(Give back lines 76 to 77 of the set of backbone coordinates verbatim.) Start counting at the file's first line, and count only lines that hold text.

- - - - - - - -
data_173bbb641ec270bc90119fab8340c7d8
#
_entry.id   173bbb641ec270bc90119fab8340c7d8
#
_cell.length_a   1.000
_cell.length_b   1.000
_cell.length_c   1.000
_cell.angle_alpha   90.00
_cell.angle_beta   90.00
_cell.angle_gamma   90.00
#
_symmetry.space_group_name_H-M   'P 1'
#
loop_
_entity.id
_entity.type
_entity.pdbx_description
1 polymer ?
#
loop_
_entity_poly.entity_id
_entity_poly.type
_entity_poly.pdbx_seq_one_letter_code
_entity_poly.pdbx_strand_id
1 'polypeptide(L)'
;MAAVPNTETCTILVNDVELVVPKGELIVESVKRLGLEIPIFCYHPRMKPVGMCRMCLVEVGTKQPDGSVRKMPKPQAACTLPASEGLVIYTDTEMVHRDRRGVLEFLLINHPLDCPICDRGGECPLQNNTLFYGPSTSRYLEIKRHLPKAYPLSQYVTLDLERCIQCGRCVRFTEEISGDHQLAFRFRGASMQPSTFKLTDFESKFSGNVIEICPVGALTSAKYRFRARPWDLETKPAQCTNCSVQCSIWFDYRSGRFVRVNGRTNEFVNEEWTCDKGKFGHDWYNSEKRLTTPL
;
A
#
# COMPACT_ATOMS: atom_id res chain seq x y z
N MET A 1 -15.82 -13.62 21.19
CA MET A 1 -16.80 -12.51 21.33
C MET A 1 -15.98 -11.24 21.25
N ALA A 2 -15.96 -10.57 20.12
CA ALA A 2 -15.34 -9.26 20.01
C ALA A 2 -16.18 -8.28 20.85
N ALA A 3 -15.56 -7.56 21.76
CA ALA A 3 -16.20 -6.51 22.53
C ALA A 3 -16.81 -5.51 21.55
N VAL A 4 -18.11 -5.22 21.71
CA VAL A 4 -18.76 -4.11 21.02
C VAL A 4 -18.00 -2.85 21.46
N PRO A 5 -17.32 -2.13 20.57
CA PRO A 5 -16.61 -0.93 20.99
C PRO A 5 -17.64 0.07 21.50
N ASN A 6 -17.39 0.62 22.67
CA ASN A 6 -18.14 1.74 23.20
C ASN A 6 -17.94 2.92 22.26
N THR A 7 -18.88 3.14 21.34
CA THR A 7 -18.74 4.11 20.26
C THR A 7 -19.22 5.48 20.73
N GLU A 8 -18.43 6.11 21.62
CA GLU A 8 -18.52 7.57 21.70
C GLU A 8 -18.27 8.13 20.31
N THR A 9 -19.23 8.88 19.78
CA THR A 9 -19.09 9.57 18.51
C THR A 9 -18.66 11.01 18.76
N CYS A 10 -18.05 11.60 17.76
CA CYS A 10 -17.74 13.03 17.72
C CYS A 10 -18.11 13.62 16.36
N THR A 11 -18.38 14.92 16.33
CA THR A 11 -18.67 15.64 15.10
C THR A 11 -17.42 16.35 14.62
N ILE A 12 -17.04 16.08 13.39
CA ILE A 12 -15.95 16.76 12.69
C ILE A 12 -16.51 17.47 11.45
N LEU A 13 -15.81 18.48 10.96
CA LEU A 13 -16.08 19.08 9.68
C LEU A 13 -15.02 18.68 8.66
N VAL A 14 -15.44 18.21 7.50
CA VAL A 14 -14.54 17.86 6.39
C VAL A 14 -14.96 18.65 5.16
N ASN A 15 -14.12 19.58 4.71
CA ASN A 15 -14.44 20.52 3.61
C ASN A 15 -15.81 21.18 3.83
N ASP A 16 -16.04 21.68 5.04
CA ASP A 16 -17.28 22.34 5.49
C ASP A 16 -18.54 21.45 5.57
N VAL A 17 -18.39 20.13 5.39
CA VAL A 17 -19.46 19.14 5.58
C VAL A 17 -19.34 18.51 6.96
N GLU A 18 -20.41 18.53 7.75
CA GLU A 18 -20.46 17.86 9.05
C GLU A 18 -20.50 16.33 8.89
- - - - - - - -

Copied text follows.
N ASP A 16 -16.04 21.68 5.04
CA ASP A 16 -17.28 22.34 5.49